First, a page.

USC seeks some NCAA tournament revelation amid isolation
It’s been a few days since Andy Enfield has seen the sun, so forgive the coach for a bit of delirium. Ever since USC arrived Monday at the makeshift bubble in Indianapolis for the NCAA tournament, there’s been no need for him, his staff or his players to step foot outside.
Inside the bubble, which covers roughly a square mile of downtown, every detail is carefully controlled, every movement carefully choreographed with the novel coronavirus and the hundreds of millions in lost revenue from last year’s canceled tournament in mind. That means near-total isolation for the 68 teams taking part, including the Trojans, who, like their contemporaries, could find themselves coping with some serious cabin fever if they continue to advance.
The extended isolation may not be so bad for USC, seeded sixth in the West Region, if it means moving past the first weekend for the first time in Enfield’s tenure. The coach has taken the Trojans to the tournament two other times, navigating them to two wins as an 11th seed in their last trip in 2017, only to fall just short of the Sweet 16.
But he’s never had a team as talented as this one; nor has he faced circumstances like the ones USC will face inside the bubble, where the magic of March must be hermetically sealed.
“It’s a little different,” Enfield acknowledged, “but we understand.”
There will be next to no fans roaming downtown or family and friends hanging in the lobby of the team hotel. Players will be able to observe the outside world from the skywalk that stands above the street, connecting the four designated team hotels to the nearby Indiana Convention Center, which houses 12 courts and six weight rooms. Each of the 68 teams involved also has its own dedicated meeting and film study room, where they also eat team meals.
When the time comes to actually play the games, six venues will host the tournament’s 67 games, most of which will be in Indianapolis. But 12 games will be played more than 50 miles away at Indiana’s Assembly Hall or Purdue’s Mackey Arena. That includes a First Four matchup Thursday between Drake and Wichita State, the winner of which will face USC on Saturday.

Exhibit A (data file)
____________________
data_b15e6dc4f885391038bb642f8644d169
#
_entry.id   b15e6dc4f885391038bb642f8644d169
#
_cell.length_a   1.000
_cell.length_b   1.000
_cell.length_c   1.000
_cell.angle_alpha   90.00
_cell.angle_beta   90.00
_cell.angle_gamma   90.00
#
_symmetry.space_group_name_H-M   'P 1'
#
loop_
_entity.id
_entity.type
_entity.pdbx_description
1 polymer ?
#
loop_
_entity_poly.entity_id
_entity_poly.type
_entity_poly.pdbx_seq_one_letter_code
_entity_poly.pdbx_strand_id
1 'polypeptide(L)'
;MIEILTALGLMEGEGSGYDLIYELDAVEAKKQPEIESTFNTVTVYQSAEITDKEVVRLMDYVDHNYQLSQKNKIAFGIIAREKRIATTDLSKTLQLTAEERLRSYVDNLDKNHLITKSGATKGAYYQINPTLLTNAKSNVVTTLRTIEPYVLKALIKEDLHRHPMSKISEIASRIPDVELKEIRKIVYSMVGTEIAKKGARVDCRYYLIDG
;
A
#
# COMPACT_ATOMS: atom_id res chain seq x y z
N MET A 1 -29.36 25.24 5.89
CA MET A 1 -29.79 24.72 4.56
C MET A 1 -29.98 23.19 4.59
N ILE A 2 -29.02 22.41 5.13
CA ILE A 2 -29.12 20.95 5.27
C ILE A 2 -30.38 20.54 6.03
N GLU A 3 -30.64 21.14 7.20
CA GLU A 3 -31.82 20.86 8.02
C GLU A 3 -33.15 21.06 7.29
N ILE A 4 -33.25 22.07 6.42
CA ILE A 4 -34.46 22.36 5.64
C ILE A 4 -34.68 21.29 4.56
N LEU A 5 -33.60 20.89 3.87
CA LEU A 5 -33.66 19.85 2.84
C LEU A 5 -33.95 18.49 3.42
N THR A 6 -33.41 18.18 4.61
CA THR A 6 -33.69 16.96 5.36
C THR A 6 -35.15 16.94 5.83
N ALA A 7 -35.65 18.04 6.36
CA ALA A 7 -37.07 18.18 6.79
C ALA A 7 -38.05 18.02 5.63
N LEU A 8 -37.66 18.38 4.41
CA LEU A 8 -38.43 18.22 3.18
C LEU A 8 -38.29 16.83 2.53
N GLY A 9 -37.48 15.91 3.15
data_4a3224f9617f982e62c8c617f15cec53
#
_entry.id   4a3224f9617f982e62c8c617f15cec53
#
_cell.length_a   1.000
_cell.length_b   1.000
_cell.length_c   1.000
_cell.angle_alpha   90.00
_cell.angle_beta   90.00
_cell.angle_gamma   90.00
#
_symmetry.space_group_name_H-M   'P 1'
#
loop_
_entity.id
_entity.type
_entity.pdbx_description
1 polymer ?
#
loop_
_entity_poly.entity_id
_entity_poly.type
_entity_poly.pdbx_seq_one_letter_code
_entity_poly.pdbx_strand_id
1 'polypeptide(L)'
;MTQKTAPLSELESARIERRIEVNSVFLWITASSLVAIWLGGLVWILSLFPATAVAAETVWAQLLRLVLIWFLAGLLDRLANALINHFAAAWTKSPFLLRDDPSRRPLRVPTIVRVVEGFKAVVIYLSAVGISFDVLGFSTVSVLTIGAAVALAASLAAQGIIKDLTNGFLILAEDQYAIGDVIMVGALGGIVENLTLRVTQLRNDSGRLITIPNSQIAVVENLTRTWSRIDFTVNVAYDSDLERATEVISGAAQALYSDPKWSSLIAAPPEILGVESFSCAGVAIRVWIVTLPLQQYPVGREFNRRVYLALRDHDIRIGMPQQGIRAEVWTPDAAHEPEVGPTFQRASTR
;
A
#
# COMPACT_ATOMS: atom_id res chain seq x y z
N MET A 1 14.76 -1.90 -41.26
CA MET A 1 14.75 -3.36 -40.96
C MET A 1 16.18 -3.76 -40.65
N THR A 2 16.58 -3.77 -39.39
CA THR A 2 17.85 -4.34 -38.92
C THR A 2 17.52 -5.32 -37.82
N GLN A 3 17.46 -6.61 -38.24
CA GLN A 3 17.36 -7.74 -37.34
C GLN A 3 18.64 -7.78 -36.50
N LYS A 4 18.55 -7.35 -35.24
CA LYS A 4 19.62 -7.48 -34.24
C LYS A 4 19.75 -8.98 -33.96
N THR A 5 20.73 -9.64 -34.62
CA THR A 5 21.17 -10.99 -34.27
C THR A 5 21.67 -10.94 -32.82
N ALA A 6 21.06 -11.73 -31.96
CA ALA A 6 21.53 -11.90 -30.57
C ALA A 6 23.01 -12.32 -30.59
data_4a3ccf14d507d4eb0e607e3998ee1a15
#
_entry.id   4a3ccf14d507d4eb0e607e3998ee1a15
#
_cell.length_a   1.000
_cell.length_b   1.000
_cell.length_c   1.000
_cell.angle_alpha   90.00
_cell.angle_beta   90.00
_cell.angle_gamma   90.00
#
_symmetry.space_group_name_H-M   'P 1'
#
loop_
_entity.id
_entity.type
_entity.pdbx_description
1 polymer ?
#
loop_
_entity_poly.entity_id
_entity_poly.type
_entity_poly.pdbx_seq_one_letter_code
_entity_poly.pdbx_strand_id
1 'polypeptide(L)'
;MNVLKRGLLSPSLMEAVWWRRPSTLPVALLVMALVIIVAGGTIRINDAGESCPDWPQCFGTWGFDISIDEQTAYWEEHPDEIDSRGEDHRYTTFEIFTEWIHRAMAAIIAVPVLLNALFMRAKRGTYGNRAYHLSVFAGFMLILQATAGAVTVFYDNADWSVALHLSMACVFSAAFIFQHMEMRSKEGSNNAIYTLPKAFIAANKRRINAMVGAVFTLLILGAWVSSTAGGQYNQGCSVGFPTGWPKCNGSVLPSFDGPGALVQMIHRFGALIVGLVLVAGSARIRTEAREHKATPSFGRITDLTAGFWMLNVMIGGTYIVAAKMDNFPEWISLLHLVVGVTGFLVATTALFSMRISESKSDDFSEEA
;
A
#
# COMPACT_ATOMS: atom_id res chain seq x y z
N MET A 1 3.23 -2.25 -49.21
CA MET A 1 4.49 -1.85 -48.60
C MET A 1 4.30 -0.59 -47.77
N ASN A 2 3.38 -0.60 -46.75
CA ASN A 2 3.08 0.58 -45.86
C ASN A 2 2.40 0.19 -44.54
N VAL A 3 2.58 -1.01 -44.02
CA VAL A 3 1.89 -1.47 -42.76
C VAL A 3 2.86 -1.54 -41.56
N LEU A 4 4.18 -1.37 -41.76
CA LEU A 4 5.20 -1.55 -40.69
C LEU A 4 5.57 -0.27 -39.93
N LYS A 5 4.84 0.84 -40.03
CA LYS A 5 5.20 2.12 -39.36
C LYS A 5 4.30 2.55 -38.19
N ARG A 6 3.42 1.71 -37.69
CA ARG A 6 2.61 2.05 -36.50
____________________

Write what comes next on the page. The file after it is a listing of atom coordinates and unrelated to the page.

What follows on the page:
By then, at least Enfield knows his players will be well rested. When one player suggested that he “didn’t have his legs” during practice Wednesday, Enfield joked that assistant coach Jason Hart called him out.
“What do you mean?” Hart said. “You’ve been laying in a hotel room for a couple of days!”
How the circumstances might impact the actual tournament play, if at all, remains to be seen. But when asked about that new dynamic, Enfield harkened back to his Florida Gulf Coast team’s Cinderella run as a 15th seed in 2013. The energy in the building certainly won’t be the same as in years past.
“As an underdog, you had the entire arena,” Enfield said. “They like to see upsets.”
There will be some fans in each arena, with attendance capped at 25%. That means a few thousand will get to witness the final stretch of star freshman Evan Mobley’s USC career, which, until this point, has been played in front of empty stands.
Mobley, who this week became the first men’s All-American at USC since 2002, said he was disappointed not to be able to take part in the NCAA tournament as he’d always imagined it. But he’s still looking forward to his USC swan song, nonetheless.
“We have to do things a little differently,” said Mobley, chosen to the Associated Press’ second team. “Can’t really go anywhere by ourselves. We have to let people know what we’re doing. But it’s a great experience so far. I’d like it to be normal, like in past years, but it is what it is with coronavirus and everything.”
At least this year, the tournament will be played, and Enfield plans to make the best of it. On Wednesday night, the Trojans were finally able to make their way outside for a team photo. Standing on the top of a parking structure, in front of the giant bracket displayed on the downtown JW Marriott, Enfield finally breathed in some fresh air.
Then, the team took a few quick photos and headed back into their empty hotel rooms, with a few isolated days still ahead.